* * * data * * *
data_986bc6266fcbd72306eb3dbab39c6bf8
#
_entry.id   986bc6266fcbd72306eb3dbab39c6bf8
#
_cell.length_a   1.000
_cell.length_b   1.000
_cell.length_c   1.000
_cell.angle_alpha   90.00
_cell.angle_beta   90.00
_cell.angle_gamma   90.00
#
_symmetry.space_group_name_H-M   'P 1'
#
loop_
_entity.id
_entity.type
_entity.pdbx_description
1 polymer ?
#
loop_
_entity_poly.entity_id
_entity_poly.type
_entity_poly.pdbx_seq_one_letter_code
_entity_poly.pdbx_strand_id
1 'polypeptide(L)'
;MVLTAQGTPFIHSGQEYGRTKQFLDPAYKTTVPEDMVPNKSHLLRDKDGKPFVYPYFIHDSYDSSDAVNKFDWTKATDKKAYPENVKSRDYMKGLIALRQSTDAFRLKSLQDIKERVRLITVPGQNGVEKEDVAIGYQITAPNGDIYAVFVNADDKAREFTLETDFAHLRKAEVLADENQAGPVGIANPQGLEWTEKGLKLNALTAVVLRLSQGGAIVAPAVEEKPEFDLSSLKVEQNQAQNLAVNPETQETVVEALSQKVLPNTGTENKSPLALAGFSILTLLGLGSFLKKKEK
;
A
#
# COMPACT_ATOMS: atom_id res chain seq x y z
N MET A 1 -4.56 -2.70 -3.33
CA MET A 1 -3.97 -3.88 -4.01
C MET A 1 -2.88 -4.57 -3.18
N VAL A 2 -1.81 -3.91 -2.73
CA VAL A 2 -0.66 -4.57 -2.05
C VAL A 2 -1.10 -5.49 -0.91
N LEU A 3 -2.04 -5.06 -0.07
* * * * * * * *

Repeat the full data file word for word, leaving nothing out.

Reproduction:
data_986bc6266fcbd72306eb3dbab39c6bf8
#
_entry.id   986bc6266fcbd72306eb3dbab39c6bf8
#
_cell.length_a   1.000
_cell.length_b   1.000
_cell.length_c   1.000
_cell.angle_alpha   90.00
_cell.angle_beta   90.00
_cell.angle_gamma   90.00
#
_symmetry.space_group_name_H-M   'P 1'
#
loop_
_entity.id
_entity.type
_entity.pdbx_description
1 polymer ?
#
loop_
_entity_poly.entity_id
_entity_poly.type
_entity_poly.pdbx_seq_one_letter_code
_entity_poly.pdbx_strand_id
1 'polypeptide(L)'
;MVLTAQGTPFIHSGQEYGRTKQFLDPAYKTTVPEDMVPNKSHLLRDKDGKPFVYPYFIHDSYDSSDAVNKFDWTKATDKKAYPENVKSRDYMKGLIALRQSTDAFRLKSLQDIKERVRLITVPGQNGVEKEDVAIGYQITAPNGDIYAVFVNADDKAREFTLETDFAHLRKAEVLADENQAGPVGIANPQGLEWTEKGLKLNALTAVVLRLSQGGAIVAPAVEEKPEFDLSSLKVEQNQAQNLAVNPETQETVVEALSQKVLPNTGTENKSPLALAGFSILTLLGLGSFLKKKEK
;
A
#
# COMPACT_ATOMS: atom_id res chain seq x y z
N MET A 1 -4.56 -2.70 -3.33
CA MET A 1 -3.97 -3.88 -4.01
C MET A 1 -2.88 -4.57 -3.18
N VAL A 2 -1.81 -3.91 -2.73
CA VAL A 2 -0.66 -4.57 -2.05
C VAL A 2 -1.10 -5.49 -0.91
N LEU A 3 -2.04 -5.06 -0.07